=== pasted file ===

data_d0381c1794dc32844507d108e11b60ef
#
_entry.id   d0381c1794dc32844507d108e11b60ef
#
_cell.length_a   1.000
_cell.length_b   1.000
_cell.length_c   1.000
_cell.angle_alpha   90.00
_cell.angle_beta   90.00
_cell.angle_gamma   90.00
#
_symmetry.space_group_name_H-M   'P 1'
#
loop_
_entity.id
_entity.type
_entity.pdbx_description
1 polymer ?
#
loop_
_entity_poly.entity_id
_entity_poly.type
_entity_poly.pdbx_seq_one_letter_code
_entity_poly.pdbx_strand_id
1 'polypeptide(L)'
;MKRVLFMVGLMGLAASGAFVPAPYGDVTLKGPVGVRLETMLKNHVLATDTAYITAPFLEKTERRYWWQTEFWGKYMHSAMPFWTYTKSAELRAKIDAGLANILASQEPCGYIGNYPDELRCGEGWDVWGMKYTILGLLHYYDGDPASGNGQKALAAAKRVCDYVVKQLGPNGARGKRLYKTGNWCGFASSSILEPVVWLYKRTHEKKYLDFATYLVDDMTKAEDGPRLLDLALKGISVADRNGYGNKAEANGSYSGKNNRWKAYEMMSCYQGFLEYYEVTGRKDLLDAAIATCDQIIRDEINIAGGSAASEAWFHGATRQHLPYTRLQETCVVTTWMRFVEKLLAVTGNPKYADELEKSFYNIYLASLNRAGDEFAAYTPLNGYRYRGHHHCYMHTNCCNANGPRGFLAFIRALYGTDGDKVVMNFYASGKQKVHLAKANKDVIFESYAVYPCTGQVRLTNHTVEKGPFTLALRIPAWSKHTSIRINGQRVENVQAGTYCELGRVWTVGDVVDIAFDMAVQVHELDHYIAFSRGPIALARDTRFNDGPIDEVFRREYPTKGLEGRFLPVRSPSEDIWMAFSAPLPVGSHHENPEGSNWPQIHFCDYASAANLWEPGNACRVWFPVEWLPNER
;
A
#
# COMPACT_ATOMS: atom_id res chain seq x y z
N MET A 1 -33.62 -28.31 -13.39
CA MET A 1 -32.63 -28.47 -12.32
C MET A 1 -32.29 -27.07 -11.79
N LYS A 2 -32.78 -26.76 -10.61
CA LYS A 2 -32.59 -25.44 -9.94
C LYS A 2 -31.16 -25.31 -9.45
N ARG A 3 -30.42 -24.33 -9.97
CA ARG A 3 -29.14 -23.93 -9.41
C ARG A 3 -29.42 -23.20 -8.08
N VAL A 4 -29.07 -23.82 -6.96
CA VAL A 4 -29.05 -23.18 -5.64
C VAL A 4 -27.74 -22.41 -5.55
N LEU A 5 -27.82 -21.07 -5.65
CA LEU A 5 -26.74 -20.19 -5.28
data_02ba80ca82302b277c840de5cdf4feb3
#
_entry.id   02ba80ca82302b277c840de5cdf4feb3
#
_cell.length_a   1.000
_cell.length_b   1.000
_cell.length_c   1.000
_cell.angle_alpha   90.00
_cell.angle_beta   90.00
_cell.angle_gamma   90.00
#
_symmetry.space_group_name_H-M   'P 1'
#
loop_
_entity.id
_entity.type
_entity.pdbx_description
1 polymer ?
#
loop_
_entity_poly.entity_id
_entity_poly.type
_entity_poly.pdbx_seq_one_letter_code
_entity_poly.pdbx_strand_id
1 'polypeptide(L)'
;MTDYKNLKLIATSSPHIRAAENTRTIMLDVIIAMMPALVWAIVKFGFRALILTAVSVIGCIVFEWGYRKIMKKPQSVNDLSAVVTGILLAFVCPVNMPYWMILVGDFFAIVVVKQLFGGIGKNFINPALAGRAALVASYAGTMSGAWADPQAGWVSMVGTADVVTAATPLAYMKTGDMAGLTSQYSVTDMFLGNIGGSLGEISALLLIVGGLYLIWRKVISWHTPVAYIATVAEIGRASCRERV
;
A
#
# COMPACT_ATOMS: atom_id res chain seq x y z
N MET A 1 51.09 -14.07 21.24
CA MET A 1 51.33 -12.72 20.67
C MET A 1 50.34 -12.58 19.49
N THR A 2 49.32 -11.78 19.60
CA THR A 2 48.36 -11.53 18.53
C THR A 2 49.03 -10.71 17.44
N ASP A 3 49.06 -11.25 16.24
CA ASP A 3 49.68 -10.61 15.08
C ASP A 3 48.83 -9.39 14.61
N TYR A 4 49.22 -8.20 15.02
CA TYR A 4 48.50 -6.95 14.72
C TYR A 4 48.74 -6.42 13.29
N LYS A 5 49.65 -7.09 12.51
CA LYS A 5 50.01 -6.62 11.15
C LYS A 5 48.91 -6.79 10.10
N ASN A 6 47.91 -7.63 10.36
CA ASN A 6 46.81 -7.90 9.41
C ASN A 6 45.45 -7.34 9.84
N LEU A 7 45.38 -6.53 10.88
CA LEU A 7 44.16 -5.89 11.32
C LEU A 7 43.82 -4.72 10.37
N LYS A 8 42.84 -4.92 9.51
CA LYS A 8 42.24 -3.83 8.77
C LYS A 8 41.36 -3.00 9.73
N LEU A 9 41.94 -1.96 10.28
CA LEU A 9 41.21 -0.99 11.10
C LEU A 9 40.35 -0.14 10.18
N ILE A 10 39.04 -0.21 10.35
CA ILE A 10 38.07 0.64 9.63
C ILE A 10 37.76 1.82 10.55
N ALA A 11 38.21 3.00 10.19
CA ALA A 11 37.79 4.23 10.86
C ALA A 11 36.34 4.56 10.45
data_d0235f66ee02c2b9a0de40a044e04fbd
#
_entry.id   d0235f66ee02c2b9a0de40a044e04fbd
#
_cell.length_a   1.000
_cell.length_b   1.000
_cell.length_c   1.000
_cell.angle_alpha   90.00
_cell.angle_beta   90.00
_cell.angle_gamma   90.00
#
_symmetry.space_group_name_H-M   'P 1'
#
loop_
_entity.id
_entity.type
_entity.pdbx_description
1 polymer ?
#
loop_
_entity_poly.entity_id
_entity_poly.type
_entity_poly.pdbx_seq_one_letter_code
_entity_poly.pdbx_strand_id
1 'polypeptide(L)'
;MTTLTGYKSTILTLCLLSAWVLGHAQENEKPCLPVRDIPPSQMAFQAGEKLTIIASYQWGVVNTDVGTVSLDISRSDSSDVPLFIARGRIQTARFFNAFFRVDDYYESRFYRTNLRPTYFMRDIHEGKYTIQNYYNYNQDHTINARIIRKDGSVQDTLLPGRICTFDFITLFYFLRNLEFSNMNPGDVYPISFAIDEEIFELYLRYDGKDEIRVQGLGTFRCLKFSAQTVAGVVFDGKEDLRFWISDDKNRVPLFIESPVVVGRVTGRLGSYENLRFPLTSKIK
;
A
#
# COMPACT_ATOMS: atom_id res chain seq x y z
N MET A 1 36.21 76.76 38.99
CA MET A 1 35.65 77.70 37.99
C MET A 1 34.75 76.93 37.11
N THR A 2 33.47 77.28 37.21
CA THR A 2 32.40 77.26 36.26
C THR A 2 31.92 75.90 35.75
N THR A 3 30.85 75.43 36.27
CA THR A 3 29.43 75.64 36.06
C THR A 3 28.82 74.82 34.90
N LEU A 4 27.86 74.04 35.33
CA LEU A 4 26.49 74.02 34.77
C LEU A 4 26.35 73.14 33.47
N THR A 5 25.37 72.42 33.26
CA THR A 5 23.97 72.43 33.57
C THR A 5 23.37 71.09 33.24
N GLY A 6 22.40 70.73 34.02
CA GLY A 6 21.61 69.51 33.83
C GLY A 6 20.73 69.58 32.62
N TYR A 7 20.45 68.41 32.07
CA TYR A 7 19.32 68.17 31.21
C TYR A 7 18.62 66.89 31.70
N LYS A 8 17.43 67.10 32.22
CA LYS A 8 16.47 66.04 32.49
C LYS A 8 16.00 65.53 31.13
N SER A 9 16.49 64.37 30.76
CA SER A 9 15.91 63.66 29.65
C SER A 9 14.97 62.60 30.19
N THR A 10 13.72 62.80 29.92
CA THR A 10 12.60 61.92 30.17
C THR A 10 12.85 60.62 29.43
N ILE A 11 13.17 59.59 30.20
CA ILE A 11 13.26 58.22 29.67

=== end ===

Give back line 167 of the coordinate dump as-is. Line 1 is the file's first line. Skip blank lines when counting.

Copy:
C THR A 10 12.85 60.62 29.43